Chemical Evolution and Origin of Life

The origin of life on Earth is a scientific problem which is not yet solved. There are plenty of ideas, but few clear facts.

It is generally agreed that all life today evolved by common descent from a single primitive life form. It is not known how this early form came about, but scientists think it was a natural process which took place perhaps 3,900 billion years ago. It is not known whether metabolism or genetics came first.

Another big problem is how cells developed. All existing forms of life are built out of cells. Melvin Calvin, recipient of the Noble prize in chemistry wrote a book on the subject and so did Alexander Oparin what links most of the early work on the origin of life is the idea that before life began must have been a process of chemical change.

Earliest claimed life on earth

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The earliest claimed lifeforms are fossilized microorgansms (or microfossils). They were found in iron and silica rich rocks. These rocks are as old as 4.28 billion years. If this is the oldest record of life on earth, it suggests an almost instantaneous emergence of life after oceans formed 4.4 billion years ago.

Previous earliest

A scientific study from 2002 showed that geological formations of stromatolites (short sedimentary rocks grown by the deposition of cyanobacteria) 3.45 billion years old contain fossilized cyanobecteria. At that time it was widely agreed that stromatolites were oldest known life form on Earth which had left a record of its existence. Therefore, if life originated on Earth, this happened sometime between 4.4 billion years ago, when water vapours first liquified and 3.5 billion years ago. Earliest evidence of life comes from the Isua supercrustal belt in western Greenland and form similar foramtions in the nearby Akilia Islands. This is because a high level of the lighter isotope of carbon is found there. Living things uptake lighter isotopes because this takes less energy. Carbon entering into rock formation has a concentration of elemental C13  of about -5.5 of C12, biomass has C13 of between -20 and -30. These isotope finger prints are preserved in the rocks.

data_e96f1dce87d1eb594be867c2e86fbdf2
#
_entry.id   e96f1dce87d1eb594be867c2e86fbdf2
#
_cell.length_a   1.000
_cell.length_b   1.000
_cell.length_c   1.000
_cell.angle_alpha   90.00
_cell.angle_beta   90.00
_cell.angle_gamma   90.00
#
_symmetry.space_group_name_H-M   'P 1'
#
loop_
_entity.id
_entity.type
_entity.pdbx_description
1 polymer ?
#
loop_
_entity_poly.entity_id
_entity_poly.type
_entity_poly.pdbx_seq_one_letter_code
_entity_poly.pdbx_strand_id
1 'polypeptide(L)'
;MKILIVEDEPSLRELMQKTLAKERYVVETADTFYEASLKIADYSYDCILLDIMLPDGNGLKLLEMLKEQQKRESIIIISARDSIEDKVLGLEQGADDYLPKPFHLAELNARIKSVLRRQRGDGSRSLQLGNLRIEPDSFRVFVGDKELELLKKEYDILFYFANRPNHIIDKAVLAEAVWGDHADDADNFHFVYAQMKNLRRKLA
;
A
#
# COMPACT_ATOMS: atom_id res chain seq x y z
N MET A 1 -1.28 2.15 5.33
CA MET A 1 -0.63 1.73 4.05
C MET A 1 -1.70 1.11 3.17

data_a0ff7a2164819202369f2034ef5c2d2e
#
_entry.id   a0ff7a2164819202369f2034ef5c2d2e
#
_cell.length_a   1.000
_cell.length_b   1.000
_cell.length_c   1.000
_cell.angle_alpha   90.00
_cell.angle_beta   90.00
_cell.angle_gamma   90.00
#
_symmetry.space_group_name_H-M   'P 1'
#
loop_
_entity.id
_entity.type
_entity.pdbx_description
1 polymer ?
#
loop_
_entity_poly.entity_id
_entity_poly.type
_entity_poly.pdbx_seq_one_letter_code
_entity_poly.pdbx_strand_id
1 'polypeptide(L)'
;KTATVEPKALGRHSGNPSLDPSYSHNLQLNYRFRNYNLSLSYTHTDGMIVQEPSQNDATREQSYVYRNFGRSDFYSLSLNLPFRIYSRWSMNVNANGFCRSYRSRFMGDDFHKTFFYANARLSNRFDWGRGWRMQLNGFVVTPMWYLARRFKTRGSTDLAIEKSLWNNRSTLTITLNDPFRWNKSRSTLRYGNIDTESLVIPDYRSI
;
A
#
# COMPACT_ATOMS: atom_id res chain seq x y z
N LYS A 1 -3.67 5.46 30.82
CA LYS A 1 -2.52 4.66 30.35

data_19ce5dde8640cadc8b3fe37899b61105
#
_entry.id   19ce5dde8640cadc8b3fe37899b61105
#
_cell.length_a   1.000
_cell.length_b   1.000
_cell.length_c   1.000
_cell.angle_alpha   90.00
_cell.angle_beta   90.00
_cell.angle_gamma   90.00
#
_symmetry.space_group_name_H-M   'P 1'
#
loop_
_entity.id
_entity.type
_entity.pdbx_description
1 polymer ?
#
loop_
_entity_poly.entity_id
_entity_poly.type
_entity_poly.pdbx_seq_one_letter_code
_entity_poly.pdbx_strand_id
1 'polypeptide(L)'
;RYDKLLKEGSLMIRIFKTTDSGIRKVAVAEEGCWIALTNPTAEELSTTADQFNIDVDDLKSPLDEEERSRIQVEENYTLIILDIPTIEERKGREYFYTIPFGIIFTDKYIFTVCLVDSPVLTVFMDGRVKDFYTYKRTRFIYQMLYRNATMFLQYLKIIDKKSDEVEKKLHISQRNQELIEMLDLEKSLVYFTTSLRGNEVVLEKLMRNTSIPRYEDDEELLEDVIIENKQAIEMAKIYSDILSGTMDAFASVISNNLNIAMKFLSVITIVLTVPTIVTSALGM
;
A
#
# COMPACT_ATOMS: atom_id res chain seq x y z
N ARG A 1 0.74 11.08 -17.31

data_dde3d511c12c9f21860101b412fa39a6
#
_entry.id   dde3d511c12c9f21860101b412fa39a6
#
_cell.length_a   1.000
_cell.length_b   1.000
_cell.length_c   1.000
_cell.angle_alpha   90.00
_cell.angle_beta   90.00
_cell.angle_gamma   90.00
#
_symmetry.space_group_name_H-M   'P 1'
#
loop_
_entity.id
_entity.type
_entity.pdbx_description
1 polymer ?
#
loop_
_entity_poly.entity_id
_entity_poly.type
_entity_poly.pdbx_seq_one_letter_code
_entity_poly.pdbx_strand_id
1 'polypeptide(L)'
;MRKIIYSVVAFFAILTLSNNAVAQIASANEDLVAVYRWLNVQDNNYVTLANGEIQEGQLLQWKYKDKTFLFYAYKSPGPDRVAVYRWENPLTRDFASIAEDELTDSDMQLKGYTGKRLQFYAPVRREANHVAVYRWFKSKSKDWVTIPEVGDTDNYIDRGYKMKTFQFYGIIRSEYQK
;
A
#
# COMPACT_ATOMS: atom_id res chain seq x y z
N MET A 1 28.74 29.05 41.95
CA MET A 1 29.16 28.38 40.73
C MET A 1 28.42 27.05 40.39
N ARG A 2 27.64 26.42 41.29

Stromatolites from Bolvia, from the proterozoic (2.3 billion years ago). Vertical polished section.

History of studies into the origin of life

Our current understanding of conditions on prebiotic Earth and the idea of a gradual chemical evolution toward life were first proposed between 1925 and 1930 independently by the Russian biochemist Alexander Ivanovich Oparin and the British scientist John B.S Haldane.

Haldane and Oparin

Oparin in 1938, Source: public domain, Wikipedia

No real progress was made until 1924 when Alexander Oparin reasoned that atmospheric oxygen prevented the synthesis of the organic molecules. Organic molecules are the necessary building blocks for the evolution of life.

In his “The Origin Of Life”, Oparin argued that a “premodial soup” of organic molecules could be created in an oxygen less atmosphere through the action of sunlight. These would combine in ever more complex fashions until they formed droplets, These droplets would grow by fusion with other droplets and reproduce through fission into daughter droplets and so have a premitive metabolism in which those factors which promote “cell integrity” survive, those that do not become extinct. Many modern theories of the origin of life. Still take Oparin’s ideas as a starting point.

Around the same time J.B.S Haldane also suggested that the earth’s prebiotic oceans, which were very different from what oceans are now, would have formed a “hot dilute soup”. In this soup, organic compounds, the building blocks of life, could have formed. This idea was called biopsis, the process of living matter evolving from self replicating but non living molecules.

It started with an electric spark

Lighting may have provided the spark needed for life to begin.

Electric sparks can generate amino acids and sugars from an atmosphere loaded with water, methane, ammonia and hydrogen as was shown in the famous “Miller Urey Experiment” reported in 1953, suggesting that lighting might have helped creating the key building blocks of life on Earth in its early days. Over millions of years, larger and more complex molecules could form


Early conditions on earth 

Several people have suggested that the chemicals in the cell give clues as to what the early seas must have been like. In 1926, Macallum noted that  the inorganic composition of the cell cytosol dramatically differs from that of modern sea water. “The cell has endowments transmitted from a past almost as remote as the origin of life on earth. For example: All cells contain much more potassium, phosphate and transition metals than modern oceans, lakes, or rivers.”

Deep globes.jpg

Temperature and atmosphere